When the oldest of Shelly King’s six children began heading off to college, King decided to join them – circling
back to the career plans she envisioned while studying exercise science at the Arnold School in early 2000s. King had spent more than a decade homeschooling
her children, and now it was her turn to pursue her educational ambitions by returning
to her alma mater to complete a Doctor of Physical Therapy (DPT) degree.
“If my presence in the program helps any of my peers or my children, I hope it is
to give them the awareness and confidence to remember that they can reinvent themselves
later in life if they ever want to try something new,” she says.
With her family firmly settled in the Columbia area, King was grateful to have a top-notch
program right in her backyard. The youngest of her children were only three and five
when King returned to school to tackle prerequisites, so her busy life required balance.
She credits the support of her family and the program for making it possible.
“I could never have returned and made it this far in a very rigorous program without
the support and encouragement of the most wonderful husband in the world, and my younger
ones get excited about helping me learn to juggle for a motor-learning week assignment
or playing ‘patient’ for me,” King says. “The faculty see the ‘whole student’ and
are wonderful about being flexible with family and childcare situations. Not only
are they able to pass on their clinical experiences and knowledge, but they are also
just truly good human beings that want the best for all their students.”
During her program, King has gained clinical experience in acute care at a local hospital
and orthopedics at a private clinic. She enjoys supporting oncology and geriatric
populations and is interested in working in a home health setting after graduating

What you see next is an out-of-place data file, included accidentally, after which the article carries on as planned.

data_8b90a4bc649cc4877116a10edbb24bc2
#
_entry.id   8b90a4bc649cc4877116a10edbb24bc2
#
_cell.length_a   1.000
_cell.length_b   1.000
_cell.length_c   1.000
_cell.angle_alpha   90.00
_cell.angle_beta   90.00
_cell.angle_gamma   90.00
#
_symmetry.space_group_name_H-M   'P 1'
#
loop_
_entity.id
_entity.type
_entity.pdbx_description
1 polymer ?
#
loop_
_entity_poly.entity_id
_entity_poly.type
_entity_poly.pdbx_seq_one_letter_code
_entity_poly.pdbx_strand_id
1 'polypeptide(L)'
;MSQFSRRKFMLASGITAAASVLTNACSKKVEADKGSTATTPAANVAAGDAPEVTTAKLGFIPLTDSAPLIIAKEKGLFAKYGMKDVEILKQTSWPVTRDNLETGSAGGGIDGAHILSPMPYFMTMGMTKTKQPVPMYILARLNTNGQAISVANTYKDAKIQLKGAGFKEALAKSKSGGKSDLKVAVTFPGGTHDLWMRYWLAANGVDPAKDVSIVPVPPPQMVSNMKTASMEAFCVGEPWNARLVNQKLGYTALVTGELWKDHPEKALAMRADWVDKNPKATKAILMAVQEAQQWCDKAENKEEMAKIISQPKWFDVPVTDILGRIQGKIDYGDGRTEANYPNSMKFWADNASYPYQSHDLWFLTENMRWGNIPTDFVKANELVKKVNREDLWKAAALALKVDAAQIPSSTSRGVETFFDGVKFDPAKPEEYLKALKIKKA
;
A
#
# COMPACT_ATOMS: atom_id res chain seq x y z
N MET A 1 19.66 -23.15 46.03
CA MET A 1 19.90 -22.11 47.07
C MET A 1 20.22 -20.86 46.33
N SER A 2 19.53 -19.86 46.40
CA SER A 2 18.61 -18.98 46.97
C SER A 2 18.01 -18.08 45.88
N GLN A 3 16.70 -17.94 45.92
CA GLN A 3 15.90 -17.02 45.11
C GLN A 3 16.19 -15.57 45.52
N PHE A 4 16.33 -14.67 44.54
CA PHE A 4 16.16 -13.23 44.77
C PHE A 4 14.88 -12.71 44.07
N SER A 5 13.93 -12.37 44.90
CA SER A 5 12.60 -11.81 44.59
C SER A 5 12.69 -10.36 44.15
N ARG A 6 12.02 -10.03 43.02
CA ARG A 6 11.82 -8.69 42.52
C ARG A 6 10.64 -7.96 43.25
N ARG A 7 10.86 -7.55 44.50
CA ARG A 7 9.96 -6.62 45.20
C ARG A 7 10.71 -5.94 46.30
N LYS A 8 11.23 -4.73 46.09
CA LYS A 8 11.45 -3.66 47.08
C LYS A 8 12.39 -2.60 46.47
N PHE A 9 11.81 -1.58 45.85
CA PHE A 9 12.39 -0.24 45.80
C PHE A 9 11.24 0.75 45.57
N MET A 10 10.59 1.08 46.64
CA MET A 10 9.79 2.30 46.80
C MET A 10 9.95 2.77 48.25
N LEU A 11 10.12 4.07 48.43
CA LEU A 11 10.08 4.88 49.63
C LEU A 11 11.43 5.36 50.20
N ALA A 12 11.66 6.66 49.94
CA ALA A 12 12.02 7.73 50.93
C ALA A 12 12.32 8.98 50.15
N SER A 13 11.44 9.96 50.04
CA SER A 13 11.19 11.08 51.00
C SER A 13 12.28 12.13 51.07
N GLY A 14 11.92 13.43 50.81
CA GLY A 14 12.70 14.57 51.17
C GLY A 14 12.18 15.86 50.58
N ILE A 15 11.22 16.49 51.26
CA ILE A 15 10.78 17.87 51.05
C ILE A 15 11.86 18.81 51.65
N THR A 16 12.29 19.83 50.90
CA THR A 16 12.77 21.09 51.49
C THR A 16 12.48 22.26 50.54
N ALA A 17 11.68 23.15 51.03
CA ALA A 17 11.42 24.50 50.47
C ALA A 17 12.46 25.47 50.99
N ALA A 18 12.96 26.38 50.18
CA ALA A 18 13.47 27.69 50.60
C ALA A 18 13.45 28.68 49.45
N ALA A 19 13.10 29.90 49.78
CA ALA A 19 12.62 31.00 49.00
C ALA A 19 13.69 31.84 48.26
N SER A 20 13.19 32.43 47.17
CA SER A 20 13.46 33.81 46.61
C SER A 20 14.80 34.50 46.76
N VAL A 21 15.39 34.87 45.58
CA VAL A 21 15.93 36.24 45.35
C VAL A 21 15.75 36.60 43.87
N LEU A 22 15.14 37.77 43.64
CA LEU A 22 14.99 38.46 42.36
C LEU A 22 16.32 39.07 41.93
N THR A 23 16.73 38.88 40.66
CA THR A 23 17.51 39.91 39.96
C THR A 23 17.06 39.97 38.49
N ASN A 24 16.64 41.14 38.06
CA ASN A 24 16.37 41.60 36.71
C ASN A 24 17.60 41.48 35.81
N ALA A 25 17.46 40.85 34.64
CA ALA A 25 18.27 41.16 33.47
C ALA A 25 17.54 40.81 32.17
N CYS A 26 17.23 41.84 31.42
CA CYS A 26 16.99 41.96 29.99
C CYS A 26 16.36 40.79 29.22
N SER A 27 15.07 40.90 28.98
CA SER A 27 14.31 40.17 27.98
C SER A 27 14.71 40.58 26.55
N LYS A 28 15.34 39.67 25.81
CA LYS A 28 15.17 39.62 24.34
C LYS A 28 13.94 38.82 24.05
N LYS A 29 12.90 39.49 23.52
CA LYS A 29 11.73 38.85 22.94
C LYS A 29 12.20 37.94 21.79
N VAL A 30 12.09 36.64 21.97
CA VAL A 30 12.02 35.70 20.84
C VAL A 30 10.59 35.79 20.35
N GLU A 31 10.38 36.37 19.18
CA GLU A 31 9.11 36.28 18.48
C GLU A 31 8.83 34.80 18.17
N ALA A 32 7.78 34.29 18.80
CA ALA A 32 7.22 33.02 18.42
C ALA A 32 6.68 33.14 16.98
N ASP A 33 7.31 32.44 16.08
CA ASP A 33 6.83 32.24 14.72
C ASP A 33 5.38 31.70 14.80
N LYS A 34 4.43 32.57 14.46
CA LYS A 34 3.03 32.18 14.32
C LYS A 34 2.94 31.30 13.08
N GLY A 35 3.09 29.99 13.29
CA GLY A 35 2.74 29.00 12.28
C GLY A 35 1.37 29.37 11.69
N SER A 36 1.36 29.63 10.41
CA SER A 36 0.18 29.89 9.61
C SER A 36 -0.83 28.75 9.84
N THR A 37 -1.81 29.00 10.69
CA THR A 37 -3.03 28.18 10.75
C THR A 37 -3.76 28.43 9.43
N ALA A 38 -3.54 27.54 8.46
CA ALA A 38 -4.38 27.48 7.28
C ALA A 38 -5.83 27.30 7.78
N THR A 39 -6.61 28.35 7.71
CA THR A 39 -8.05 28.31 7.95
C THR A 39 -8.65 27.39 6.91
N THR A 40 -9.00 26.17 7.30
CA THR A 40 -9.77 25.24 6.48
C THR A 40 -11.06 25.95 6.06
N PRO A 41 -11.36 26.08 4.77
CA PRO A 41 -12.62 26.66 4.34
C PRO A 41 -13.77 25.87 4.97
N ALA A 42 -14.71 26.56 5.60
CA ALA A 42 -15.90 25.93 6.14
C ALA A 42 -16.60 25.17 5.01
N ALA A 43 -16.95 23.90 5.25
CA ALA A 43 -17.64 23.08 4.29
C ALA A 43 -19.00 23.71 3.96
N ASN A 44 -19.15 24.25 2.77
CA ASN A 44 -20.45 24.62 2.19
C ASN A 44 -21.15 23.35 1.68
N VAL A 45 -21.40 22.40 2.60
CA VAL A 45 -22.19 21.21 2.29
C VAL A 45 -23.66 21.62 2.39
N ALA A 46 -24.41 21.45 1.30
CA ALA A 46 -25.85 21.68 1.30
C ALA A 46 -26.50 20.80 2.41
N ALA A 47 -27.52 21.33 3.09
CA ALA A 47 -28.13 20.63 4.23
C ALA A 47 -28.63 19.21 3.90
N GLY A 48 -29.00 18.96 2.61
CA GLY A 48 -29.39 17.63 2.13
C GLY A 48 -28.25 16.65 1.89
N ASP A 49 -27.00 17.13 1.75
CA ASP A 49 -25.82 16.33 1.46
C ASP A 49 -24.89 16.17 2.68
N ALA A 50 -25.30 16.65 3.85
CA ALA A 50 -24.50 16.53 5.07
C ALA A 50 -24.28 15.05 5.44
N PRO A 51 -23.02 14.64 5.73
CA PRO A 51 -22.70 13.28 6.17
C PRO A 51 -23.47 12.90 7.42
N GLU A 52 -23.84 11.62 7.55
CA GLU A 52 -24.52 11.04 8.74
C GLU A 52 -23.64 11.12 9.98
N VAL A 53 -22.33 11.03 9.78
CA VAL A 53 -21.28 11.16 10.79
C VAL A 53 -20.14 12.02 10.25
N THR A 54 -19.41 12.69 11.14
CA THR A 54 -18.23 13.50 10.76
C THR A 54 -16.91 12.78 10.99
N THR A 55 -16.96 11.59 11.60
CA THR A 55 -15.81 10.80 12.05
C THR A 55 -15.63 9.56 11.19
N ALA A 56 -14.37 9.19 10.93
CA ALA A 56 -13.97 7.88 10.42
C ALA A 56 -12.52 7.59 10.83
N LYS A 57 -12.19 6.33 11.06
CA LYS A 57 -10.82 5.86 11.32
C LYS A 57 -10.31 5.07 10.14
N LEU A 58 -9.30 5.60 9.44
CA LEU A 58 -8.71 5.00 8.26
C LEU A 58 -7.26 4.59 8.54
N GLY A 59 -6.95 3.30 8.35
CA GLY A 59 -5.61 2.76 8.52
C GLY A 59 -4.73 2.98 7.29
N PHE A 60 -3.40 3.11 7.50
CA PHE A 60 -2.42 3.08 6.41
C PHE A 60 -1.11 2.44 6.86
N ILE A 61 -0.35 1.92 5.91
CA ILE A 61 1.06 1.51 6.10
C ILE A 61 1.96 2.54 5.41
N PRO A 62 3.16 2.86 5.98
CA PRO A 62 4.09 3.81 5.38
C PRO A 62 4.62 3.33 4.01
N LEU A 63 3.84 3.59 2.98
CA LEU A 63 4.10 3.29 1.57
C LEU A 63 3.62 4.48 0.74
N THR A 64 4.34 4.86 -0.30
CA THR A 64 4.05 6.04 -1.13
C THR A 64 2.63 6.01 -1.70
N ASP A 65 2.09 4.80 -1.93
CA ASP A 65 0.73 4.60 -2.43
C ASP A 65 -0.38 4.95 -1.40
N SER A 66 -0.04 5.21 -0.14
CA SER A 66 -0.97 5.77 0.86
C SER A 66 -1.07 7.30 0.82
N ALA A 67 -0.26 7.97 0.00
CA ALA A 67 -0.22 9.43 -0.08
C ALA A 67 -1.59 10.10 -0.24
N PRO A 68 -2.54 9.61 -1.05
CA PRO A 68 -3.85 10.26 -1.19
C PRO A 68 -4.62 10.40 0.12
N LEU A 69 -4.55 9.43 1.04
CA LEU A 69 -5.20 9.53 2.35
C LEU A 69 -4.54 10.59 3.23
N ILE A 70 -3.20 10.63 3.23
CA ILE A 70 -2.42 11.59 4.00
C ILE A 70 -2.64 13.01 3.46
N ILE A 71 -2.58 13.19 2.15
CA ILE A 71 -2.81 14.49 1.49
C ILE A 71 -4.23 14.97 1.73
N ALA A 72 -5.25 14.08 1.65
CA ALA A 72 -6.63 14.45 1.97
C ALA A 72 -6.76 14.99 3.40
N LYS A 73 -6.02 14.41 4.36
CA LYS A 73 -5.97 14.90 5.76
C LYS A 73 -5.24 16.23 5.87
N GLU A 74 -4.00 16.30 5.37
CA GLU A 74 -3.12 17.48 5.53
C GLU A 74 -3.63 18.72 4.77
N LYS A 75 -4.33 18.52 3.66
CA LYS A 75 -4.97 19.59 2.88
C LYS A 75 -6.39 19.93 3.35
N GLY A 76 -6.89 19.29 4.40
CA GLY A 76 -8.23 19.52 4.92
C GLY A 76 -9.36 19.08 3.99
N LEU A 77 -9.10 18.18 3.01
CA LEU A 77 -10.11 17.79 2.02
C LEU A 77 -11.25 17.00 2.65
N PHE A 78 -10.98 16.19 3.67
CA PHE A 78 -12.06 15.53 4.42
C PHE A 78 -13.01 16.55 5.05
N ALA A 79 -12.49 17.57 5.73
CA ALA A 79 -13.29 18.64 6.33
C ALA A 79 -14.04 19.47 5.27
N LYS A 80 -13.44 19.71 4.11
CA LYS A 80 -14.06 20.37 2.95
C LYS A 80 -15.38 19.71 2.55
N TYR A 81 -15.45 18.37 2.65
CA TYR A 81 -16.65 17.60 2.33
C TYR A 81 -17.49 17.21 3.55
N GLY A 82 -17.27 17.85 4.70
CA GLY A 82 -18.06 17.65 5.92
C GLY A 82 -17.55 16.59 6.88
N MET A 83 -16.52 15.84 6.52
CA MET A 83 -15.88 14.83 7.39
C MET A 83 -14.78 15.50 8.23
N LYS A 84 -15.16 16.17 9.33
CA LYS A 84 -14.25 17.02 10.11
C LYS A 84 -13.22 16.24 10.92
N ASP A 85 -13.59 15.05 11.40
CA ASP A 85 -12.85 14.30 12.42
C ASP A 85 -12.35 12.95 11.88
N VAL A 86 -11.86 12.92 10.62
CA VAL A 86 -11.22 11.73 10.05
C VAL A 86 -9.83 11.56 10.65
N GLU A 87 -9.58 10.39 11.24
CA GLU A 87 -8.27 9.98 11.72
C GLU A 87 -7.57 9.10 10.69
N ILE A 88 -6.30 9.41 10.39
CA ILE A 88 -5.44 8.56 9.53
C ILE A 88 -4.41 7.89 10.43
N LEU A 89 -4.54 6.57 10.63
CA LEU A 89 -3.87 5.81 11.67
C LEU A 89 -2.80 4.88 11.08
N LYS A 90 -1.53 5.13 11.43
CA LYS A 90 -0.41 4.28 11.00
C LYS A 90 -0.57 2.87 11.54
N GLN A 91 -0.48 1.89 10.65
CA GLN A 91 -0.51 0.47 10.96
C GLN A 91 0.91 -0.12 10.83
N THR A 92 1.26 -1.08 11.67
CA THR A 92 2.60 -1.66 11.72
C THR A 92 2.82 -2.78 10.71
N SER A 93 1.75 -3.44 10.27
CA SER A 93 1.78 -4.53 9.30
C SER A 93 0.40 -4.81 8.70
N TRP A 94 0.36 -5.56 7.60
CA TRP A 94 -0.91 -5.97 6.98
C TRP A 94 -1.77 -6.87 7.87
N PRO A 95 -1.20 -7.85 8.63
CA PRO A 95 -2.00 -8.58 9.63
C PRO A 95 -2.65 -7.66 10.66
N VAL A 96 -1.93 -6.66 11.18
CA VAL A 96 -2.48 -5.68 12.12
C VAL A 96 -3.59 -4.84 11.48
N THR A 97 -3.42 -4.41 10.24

in the fall of 2024.
King says that the DPT program does a great job listening to students’ interests and
placing them in clinical rotations that match those interests and strengths. She also
appreciates the intentionality they put into providing first-year students with both
faculty and second-year student mentors.
“Dr. Alicia Flach gets all her mentees together to talk about classes, life in general, and to be a
resource and soft place for students to land,” King says. “In addition to Dr. Flach,
Dr. Shana Harrington has frequently checked in with me and how I’m doing while wearing my many ‘hats,’
Dr. Matthew Geary is not only my research mentor, but he has also gone the extra mile to help ensure
I was able to find the best clinical rotations for my interests and family life, and
Dr. Amanda Ward has also taken time on multiple occasions to lend an ear and be a support to me.”
Walking across campus, King looks for other non-traditional students and loves seeing
others in their 40s and beyond who have returned to school to pursue their dreams.
Individuals who, like her, may find that they connect with their classmates because
they are in the same age group as their older children or who are constantly recalibrating
their day to ensure that the needs of both school and family are met.
“The childhood my husband and I were able to give my older three kids is completely
different than the childhood we have been able to give my younger three, and they
don’t really remember a time when mom was not in grad school,” King says. “But their
involvement and support has made them a part of the journey, and I realize that maybe
it’s not a lesser childhood, just a very different one. The King cheering section
will be overwhelmingly proud and elated when I walk the stage, because it’s the end
of an unforgettable era and a win for the entire team.”